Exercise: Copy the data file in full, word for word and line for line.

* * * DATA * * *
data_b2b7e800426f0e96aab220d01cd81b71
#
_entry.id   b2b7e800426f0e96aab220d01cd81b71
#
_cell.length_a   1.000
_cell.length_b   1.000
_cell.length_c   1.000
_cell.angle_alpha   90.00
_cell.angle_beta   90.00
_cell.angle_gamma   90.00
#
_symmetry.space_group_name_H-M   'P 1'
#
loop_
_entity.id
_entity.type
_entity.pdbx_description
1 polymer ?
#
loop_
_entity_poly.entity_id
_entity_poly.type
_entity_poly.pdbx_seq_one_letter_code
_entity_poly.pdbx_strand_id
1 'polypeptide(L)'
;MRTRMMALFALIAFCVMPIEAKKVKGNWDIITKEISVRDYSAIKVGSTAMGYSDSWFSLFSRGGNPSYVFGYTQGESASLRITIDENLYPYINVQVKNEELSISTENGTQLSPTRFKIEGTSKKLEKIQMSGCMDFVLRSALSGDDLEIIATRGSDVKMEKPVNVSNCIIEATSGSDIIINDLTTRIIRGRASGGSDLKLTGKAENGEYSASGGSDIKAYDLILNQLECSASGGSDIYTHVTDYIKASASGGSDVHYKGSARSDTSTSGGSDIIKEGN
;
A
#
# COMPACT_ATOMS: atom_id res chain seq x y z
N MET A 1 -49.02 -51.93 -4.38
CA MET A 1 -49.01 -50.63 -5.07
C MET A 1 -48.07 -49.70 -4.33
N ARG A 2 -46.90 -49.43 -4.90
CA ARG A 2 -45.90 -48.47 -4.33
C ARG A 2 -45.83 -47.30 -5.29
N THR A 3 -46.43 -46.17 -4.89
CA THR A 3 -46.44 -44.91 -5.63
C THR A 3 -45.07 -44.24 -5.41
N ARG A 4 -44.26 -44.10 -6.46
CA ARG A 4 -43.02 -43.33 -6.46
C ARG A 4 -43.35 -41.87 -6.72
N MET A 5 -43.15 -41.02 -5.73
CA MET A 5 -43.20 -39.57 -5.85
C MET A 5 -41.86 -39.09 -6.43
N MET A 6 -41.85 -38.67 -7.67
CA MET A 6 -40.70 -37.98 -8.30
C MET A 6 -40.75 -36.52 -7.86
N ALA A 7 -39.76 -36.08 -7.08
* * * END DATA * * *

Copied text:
data_b2b7e800426f0e96aab220d01cd81b71
#
_entry.id   b2b7e800426f0e96aab220d01cd81b71
#
_cell.length_a   1.000
_cell.length_b   1.000
_cell.length_c   1.000
_cell.angle_alpha   90.00
_cell.angle_beta   90.00
_cell.angle_gamma   90.00
#
_symmetry.space_group_name_H-M   'P 1'
#
loop_
_entity.id
_entity.type
_entity.pdbx_description
1 polymer ?
#
loop_
_entity_poly.entity_id
_entity_poly.type
_entity_poly.pdbx_seq_one_letter_code
_entity_poly.pdbx_strand_id
1 'polypeptide(L)'
;MRTRMMALFALIAFCVMPIEAKKVKGNWDIITKEISVRDYSAIKVGSTAMGYSDSWFSLFSRGGNPSYVFGYTQGESASLRITIDENLYPYINVQVKNEELSISTENGTQLSPTRFKIEGTSKKLEKIQMSGCMDFVLRSALSGDDLEIIATRGSDVKMEKPVNVSNCIIEATSGSDIIINDLTTRIIRGRASGGSDLKLTGKAENGEYSASGGSDIKAYDLILNQLECSASGGSDIYTHVTDYIKASASGGSDVHYKGSARSDTSTSGGSDIIKEGN
;
A
#
# COMPACT_ATOMS: atom_id res chain seq x y z
N MET A 1 -49.02 -51.93 -4.38
CA MET A 1 -49.01 -50.63 -5.07
C MET A 1 -48.07 -49.70 -4.33
N ARG A 2 -46.90 -49.43 -4.90
CA ARG A 2 -45.90 -48.47 -4.33
C ARG A 2 -45.83 -47.30 -5.29
N THR A 3 -46.43 -46.17 -4.89
CA THR A 3 -46.44 -44.91 -5.63
C THR A 3 -45.07 -44.24 -5.41
N ARG A 4 -44.26 -44.10 -6.46
CA ARG A 4 -43.02 -43.33 -6.46
C ARG A 4 -43.35 -41.87 -6.72
N MET A 5 -43.15 -41.02 -5.73
CA MET A 5 -43.20 -39.57 -5.85
C MET A 5 -41.86 -39.09 -6.43
N MET A 6 -41.85 -38.67 -7.67
CA MET A 6 -40.70 -37.98 -8.30
C MET A 6 -40.75 -36.52 -7.86
N ALA A 7 -39.76 -36.08 -7.08